Jim Cramer runs the charitable trust portfolio, Action Alerts PLUS, and writes daily market commentary for TheStreet's RealMoney premium service. He also participates in video segments on TheStreet TV and serves as host of CNBC's "Mad Money" television program.
Cramer graduated magna cum laude from Harvard College, where he was president of The Harvard Crimson. He worked as a journalist at the Tallahassee Democrat and the Los Angeles Herald Examiner, covering everything from sports to homicide before moving to New York to help start American Lawyer magazine. After a three-year stint, Cramer entered Harvard Law School and received his J.D. in 1984. Instead of practicing law, however, he joined Goldman Sachs, where he worked in sales and trading. In 1987, he left Goldman to start his own hedge fund. While he worked at his fund, Cramer helped start Smart Money for Dow Jones and then, in 1996, he founded TheStreet. In 2000, Cramer retired from active money management to embrace media full time, including radio and television.
Cramer is the author of Confessions of a Street Addict," "You Got Screwed," "Jim Cramer's Real Money," "Jim Cramer's Mad Money," "Jim Cramer's Stay Mad for Life," "Jim Cramer's Getting Back to Even" and, most recently,"Get Rich Carefully." He has written for Time magazine and New York magazine and has been featured on CBS' 60 Minutes, NBC's Nightly News with Brian Williams, Meet the Press, Today, The Tonight Show, Late Night and MSNBC's Morning Joe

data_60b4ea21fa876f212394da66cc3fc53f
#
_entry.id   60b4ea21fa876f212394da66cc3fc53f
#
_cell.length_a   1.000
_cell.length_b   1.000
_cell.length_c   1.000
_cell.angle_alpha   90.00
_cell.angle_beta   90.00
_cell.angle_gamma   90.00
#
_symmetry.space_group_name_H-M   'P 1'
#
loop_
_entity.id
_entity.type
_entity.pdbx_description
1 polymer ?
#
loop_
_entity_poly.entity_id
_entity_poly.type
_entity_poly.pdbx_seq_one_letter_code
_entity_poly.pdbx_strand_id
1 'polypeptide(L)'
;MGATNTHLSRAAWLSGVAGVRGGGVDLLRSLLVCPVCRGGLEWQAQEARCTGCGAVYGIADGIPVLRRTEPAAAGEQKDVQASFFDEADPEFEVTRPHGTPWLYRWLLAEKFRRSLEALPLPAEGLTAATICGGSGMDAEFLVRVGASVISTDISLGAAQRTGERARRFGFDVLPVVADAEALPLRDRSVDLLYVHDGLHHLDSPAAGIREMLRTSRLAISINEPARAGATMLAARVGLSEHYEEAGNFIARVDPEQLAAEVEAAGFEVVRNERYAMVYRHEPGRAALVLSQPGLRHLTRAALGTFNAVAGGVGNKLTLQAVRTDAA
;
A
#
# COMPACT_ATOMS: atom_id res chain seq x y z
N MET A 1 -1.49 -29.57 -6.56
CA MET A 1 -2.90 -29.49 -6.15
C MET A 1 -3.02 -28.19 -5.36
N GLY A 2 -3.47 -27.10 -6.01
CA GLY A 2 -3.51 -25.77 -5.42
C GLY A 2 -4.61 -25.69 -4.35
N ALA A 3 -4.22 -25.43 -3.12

Recent Articles By The Author
The shipping giant suddenly is cast in the role of an oversize start-up as it struggles to adjust to changes in its business.
Armageddonists who say otherwise can't be exorcised, but they should be ignored.
Don't miss big moves in 2020, focus on how stocks can go up, especially big names that are beaten down.
This is a market that thrives on certainty. We got it Friday.
The electorate will decide whether the market has room to run again next year.
Here's my take on the companies that would see a boost from a trade deal -- even though some of them shouldn't.
The cost will ultimately be small for us and big for them -- and now is the time to do it.
There are 3 things that distinguish these stocks from regular run of the mill equities.
There's no real millennial analyst cohort on Wall Street. But the Toll Brothers analyst call illuminates some key trends.